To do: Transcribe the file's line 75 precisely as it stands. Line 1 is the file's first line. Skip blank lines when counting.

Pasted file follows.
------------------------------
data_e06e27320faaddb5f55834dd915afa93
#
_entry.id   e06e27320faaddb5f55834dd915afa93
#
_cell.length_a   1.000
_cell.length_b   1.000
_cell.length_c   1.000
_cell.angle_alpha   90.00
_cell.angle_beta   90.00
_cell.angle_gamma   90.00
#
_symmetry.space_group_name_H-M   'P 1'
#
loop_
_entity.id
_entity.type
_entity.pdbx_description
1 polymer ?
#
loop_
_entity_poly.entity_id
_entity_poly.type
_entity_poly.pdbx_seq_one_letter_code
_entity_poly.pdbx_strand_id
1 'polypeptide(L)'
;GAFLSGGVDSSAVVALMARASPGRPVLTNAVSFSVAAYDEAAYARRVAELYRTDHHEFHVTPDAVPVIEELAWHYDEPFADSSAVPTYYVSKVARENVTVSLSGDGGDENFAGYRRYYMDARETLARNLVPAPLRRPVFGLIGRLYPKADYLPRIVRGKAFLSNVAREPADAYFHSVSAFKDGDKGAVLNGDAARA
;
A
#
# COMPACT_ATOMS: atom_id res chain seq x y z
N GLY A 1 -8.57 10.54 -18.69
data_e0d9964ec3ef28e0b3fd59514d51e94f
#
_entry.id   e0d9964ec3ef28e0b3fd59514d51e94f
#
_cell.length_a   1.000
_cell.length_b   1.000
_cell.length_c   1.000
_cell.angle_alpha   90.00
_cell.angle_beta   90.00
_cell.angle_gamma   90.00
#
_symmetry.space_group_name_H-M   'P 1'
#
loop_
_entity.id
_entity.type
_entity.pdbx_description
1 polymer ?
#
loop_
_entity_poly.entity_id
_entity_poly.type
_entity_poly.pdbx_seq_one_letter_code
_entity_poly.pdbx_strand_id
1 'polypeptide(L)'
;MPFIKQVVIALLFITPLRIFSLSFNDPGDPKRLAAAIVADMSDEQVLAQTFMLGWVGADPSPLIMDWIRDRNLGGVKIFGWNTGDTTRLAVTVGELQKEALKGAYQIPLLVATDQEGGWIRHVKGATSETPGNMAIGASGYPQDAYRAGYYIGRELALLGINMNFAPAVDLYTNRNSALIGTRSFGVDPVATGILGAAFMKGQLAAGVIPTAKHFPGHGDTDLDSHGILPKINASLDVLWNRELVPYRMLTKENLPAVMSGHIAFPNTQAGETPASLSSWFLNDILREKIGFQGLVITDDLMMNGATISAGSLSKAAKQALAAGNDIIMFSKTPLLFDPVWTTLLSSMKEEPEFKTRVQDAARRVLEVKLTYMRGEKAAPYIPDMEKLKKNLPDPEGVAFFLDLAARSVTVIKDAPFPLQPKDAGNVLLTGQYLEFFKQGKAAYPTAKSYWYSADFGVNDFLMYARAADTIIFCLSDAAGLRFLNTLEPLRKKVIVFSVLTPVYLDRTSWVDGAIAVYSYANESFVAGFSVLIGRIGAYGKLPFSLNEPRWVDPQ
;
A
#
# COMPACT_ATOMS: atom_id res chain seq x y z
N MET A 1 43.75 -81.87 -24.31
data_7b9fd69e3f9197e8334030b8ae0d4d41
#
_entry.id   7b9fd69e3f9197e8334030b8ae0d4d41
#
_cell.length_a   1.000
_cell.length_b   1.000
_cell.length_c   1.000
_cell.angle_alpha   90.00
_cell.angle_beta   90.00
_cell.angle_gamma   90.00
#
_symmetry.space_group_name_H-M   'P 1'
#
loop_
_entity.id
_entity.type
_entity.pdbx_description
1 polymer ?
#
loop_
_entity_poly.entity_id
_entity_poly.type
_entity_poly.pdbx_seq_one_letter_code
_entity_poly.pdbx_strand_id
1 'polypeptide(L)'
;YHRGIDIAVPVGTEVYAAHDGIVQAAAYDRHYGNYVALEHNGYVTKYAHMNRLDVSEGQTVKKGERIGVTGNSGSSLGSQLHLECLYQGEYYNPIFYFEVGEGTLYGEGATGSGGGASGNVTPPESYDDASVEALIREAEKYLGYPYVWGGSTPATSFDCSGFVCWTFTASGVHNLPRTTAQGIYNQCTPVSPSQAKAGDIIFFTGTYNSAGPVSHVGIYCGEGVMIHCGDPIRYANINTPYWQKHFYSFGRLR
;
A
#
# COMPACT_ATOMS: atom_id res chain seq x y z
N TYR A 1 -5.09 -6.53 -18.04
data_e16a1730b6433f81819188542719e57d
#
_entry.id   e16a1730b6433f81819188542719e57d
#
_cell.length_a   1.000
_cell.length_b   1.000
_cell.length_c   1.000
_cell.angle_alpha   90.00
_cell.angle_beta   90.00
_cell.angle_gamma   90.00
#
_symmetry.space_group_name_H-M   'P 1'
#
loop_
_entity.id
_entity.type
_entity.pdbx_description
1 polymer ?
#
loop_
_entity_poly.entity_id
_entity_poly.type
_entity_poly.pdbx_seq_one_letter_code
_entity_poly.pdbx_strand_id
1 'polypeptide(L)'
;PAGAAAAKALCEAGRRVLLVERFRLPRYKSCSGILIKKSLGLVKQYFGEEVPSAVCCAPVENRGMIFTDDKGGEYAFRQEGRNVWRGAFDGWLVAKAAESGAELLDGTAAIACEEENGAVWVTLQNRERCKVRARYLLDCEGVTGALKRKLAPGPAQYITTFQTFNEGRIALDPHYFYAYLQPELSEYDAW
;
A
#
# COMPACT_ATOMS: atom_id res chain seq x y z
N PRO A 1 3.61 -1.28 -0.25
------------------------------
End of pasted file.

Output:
#